‘Thank You for Saving My Son From All the Grief and Pain!’ – Antiwar.com Blog

I recently spoke at a conference sponsored by the National Association of Social Workers discussing the moral injury suffered by veterans returning from war. Other speakers included a clinician from the local Veterans Administration Medical Center, a woman Somali veteran and poet, and a panel composed of veterans from Korea, Vietnam, Iraq, and Afghanistan. The audience, primarily clinicians working in the field and veterans struggling to make sense of their experiences in war, were enthusiastic and appreciative of the information provided. As is customary at such events, upon the completion of the conference, attendees were asked to complete a feedback form evaluating and commenting upon content, relevance of the information presented, the strengths and weaknesses of the presenters, etc. I am pleased to say that for the most part, the feedback was positive and complimentary. One comment, in particular, I thought quite noteworthy.

“My son is seriously considering joining the Marine Corps, but as a result of hearing the experiences of the veterans both while in the military and afterward, after learning about the prevalence and seriousness of Moral Injury, we are now going to rethink this decision. Thank you for saving my son from all the grief and pain!”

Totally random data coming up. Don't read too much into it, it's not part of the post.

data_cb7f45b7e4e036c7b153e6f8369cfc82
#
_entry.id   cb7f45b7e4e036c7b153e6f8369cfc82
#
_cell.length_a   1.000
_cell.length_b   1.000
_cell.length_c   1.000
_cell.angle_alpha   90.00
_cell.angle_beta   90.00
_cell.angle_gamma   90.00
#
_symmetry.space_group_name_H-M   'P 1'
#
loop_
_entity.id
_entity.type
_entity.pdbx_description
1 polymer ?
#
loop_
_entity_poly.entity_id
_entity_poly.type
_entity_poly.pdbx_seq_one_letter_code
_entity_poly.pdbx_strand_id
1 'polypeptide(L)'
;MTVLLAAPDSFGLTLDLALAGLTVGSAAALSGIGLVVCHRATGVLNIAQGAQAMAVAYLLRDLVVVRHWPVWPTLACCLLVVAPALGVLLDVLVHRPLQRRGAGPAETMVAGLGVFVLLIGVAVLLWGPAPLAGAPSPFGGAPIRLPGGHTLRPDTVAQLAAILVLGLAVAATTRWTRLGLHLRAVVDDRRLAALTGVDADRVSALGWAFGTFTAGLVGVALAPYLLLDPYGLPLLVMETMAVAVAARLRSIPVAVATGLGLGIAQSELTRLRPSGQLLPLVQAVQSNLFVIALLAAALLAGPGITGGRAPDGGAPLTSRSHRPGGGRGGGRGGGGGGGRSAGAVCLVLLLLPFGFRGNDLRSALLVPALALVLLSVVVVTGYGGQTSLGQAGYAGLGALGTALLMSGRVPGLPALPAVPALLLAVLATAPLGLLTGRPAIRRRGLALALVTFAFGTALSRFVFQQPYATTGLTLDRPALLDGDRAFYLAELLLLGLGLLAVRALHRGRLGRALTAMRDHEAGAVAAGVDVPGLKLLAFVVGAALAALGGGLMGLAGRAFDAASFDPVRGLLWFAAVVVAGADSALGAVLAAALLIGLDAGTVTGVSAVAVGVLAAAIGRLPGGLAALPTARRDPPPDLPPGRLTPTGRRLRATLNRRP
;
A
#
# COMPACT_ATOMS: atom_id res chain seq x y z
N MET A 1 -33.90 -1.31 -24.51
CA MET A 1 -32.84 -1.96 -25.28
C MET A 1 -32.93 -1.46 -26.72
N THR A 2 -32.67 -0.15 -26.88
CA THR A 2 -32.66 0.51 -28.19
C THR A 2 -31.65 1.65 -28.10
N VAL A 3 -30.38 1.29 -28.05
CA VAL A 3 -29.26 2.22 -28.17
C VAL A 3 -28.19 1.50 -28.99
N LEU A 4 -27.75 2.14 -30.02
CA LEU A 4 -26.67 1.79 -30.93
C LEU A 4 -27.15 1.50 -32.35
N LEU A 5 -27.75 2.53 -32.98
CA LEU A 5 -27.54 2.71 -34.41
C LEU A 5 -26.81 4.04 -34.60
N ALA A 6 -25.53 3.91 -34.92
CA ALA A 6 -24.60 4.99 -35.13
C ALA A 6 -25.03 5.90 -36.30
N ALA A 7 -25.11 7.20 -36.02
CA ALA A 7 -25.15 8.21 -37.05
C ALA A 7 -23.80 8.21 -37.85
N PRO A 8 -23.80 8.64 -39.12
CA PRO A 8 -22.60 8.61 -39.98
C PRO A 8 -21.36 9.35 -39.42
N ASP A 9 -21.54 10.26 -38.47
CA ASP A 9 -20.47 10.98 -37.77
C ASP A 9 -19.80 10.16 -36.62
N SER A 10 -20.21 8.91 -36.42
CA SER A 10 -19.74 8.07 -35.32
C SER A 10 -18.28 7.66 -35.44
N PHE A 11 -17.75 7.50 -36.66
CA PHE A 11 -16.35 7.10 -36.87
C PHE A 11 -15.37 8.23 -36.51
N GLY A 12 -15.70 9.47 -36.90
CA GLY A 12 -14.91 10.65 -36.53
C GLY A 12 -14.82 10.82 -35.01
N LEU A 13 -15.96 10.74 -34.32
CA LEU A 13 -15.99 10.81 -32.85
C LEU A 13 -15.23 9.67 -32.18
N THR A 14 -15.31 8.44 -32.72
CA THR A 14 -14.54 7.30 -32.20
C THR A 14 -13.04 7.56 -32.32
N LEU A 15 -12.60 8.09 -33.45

What this attendee’s comment makes clear, I think, is that as parents and their offspring become educated about the realities and perhaps, the likely consequences of military service and war – Post Traumatic Stress (PTS),moral injury, etc. – information that is not readily available, perhaps intentionally so, from the recruiters who frequent our high schools, prospective enlistees and their families become better able to make informed choices.

Creating Soldiers who Will Kill

Any discussion of moral injury inevitably encompasses a review and analysis of military service, and more specifically, the war experience. For example, conference attendees learned that human beings are not killers by nature, and that political and military leaders, whose aim it is to further their national goals and objectives through violence, have recognized that this reluctance to kill, this foundational aspect of a human being’s moral identity, jeopardizes their ability to wage war effectively.[1] They learned that to remedy this “problem,” create soldiers who will kill, recruits are subjected to a sophisticated regimen of value manipulation, moral desensitization, and psychological conditioning – basic training/boot camp – aimed at destroying/overriding the recruits’ moral aversion to killing. They learned of the effectiveness of operant conditioning techniques like reflexive fire training and how, upon completing basic training, most soldiers have embraced the warrior mythology and view themselves as part of a select group of courageous knights with a noble and chivalric tradition willing (programmed) to kill, without question or hesitation, the “demonic agents of evil” and selflessly to sacrifice…

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